In this day and age you can do away completely with paper products and go all-digital with invites, thank yous, etc. You could have big blackboards or wooden panels to have a calligrapher write the menu or programs up on like these ones here and here. For us, having these tangible mementos of our wedding day was really important, but if that’s not your shtick, these are just a few of many creative, sustainable ways to get rid of paper products completely.
Wedding Party Dress:
Because we’re deeply rooted in the world of ethical style, it was important to us that our wedding party’s (& our own) apparel reflected our commitment to the sustainable fashion movement. Porter and all of his groomsmen wore these shoes from Nisolo. My wedding shoes were made in Spain from an ethical brand called Mint & Rose. Our bridesmaids dresses were Reformation, and my wedding dress was made using non-toxically treated fabric in NYC. We really focused here on ensuring that whatever our bridal party wore they would and could likely wear again. Every time we visit NYC now, I inevitably see one of Port’s groomsmen coming from work in his Nisolos. Especially because wedding outfits are such an investment, it feels good to know we framed our decisions around not purchasing anything (besides my wedding dress) that could only be worn once.
Take It Further:
Wearing a wedding dress that’s been passed down is a great way to avoid the heavy “cloth consumption” that comes with having a new dress made. You could also dress your bridal party in vintage finds or avoid wearing shoes all together (if you’re getting married at the beach!).
From the beginning, we told the catering team we were working with that locally-sourced ingredients were important to us, and they took that request seriously. Not only does a locally-driven, sustainaibly sourced menu usually mean much higher quality ingredients, it also cuts down on all the CO2 that’s inevitable in the wedding business due to driving things every which way leading up to your big day.
Take It Further:
There are so many amazing sustainable ways to approach dining at your wedding from all-vegan, organic menus to donating leftover food to your local shelter. (If you want to learn more about food waste check out this documentary).
Our wedding cake was half rosemary cake and half blueberry lemon cake with vanilla buttercream, and it was HEAVENLY. Like I almost just did away with saving the top of the cake for a whole year and went after it a couple of days later (Porter held me back). We went with Mayflour Confections, a bakery local to Porter’s family’s home (where we got married). All of the ingredients were organic, sourced from local farmers committed to sustainable farming, and absolutely delicious. For the design we wanted to go simple. I’d fallen in love with naked cakes so we decided to go that route. I loved how well it meshed with every other wedding detail, but (most of all) just how good it was. If you’re from the Boston area, get your cake from Jocelyn. Your guests will thank you.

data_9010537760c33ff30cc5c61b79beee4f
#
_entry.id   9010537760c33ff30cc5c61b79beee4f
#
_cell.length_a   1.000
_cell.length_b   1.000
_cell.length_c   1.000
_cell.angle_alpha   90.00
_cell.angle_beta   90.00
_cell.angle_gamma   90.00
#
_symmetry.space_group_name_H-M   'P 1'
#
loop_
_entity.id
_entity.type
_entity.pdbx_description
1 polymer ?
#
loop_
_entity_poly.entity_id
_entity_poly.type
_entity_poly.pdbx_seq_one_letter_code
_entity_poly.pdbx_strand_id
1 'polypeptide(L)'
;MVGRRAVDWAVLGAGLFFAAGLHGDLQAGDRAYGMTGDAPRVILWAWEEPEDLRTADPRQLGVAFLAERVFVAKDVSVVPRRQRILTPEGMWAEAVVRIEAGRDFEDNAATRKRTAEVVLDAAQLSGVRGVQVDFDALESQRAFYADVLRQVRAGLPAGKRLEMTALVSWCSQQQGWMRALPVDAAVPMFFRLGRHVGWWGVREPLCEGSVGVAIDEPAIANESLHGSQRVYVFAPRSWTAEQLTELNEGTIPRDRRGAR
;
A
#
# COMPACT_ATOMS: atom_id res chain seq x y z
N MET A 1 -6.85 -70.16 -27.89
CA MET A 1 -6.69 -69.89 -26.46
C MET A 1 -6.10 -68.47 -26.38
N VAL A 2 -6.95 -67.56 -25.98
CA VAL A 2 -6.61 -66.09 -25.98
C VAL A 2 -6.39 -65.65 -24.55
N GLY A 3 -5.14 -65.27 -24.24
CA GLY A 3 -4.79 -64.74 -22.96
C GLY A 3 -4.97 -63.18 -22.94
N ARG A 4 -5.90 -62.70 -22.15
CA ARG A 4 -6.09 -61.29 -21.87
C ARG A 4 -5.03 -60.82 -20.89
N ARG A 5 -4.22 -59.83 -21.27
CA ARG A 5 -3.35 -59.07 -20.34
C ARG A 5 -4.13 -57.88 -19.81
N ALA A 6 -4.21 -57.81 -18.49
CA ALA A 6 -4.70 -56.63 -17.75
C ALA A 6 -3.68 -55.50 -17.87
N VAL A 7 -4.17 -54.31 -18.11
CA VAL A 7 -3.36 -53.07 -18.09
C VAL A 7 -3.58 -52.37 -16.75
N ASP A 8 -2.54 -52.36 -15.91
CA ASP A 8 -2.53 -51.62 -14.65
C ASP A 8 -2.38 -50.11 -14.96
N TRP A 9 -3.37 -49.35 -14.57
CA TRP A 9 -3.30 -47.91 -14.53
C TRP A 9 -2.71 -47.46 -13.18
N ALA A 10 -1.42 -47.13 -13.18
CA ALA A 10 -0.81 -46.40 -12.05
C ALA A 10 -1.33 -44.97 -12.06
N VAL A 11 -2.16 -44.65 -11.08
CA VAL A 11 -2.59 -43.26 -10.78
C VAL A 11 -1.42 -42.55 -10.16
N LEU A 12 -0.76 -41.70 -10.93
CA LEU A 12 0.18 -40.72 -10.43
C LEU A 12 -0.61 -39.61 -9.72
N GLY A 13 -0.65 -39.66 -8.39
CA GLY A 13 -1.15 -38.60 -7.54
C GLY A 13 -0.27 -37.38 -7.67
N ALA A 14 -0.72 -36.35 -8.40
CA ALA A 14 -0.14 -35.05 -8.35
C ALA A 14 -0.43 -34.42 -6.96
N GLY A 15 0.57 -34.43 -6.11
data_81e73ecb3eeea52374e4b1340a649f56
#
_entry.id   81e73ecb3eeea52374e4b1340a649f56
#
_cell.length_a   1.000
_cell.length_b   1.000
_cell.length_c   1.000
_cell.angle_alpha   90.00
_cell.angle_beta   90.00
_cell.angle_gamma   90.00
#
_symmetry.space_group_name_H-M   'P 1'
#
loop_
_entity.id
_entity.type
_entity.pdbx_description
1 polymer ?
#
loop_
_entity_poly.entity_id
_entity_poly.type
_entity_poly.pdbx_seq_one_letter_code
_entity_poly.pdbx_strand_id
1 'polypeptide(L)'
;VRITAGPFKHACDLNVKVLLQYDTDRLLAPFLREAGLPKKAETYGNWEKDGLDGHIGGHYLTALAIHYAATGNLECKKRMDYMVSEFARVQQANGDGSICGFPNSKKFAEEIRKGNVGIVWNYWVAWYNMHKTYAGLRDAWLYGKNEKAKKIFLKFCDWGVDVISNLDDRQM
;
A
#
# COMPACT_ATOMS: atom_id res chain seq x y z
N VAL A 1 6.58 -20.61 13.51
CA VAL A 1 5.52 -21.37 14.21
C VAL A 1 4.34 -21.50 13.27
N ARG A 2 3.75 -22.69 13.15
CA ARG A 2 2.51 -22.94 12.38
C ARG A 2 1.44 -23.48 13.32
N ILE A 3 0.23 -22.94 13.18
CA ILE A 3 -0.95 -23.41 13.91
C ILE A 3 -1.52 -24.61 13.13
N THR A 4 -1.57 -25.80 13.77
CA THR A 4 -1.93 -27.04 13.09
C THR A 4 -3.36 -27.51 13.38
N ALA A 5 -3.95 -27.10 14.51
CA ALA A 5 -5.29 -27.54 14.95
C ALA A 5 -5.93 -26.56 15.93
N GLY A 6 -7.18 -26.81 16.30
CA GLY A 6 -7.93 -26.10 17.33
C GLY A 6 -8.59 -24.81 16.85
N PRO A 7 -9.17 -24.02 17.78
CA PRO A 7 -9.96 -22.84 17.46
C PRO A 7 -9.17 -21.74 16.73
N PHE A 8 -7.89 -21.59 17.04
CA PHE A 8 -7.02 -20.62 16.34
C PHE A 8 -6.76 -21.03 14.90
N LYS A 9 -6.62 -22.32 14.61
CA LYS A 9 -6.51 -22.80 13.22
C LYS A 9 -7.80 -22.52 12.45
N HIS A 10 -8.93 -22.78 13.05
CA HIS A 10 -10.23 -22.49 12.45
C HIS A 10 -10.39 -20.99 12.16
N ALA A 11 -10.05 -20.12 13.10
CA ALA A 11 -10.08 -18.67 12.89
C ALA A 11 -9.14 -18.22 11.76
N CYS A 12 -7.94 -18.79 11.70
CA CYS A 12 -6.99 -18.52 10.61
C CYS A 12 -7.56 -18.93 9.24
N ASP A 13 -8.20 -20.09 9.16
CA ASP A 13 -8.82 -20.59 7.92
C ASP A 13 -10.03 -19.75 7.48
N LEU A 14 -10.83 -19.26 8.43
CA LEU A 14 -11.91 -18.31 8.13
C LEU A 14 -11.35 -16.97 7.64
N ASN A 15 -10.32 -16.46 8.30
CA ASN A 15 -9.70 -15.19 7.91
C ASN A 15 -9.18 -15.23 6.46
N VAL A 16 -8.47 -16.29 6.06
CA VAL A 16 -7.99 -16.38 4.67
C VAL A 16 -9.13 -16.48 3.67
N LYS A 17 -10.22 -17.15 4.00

Flowers are another area where you can find yourself with the most stunning arrangement, but holding a plant that’s riddled with pesticides and shipped from so far away that it has a carbon footprint the size of Texas (I’m exageratting, obviously, but still). Our wedding was focused on matte floral accents and white, so we had lots of eucalyptus and lavender, and aesthetically, avoided anything “glossy” (we don’t even like the word glossy). We avoided “out of pot” florals almost completely (with the exception of the flowers we incorporated into our table runners, bouquets, and our bride & grooms chairs). This meant a lot of the flowers that appeared at our wedding could be preserved and reused.
Take It Further:
Buy local, organic flowers, try to come up with inventive ways for your florals to look exactly as you like them, but be capable of having a “second life” after your wedding. Some people are doing away with flowers completely, opting for their paper cousins or greenery instead. Pay attention to where your flowers are sourced from and what they’re treated with. These three florists out of NYC are getting it right: Peartree Flowers, Saipua, and Molly Oliver.
Throws: For when the night turned chilly, we had blankets from Equal Uprise to later be given as keepsakes and thank you’s to close family.
Lavender Toss: Rather than tossing rice, which can be extremely harmful to birds and other small critters, we had guests toss lavender during our processional. We gave out little cloth bags at the beginning of our ceremony. I actually kept the leftover ones and had a couple in our luggage as we travelled.
More Resources: If you’re in the planning stages of your own wedding, here are some more articles on green and conscious wedding planning that might just help: Eco Friendly Wedding Guide (The Knot), The Secret Waste That Weddings Leave Behind (Huff Post), Using Sustainable Flowers for Your Wedding (Washingtonian), & Fair Trade Weddings Inspire (Business News Daily)
Anna Lisa & Porter
*Images by Mandi Nelson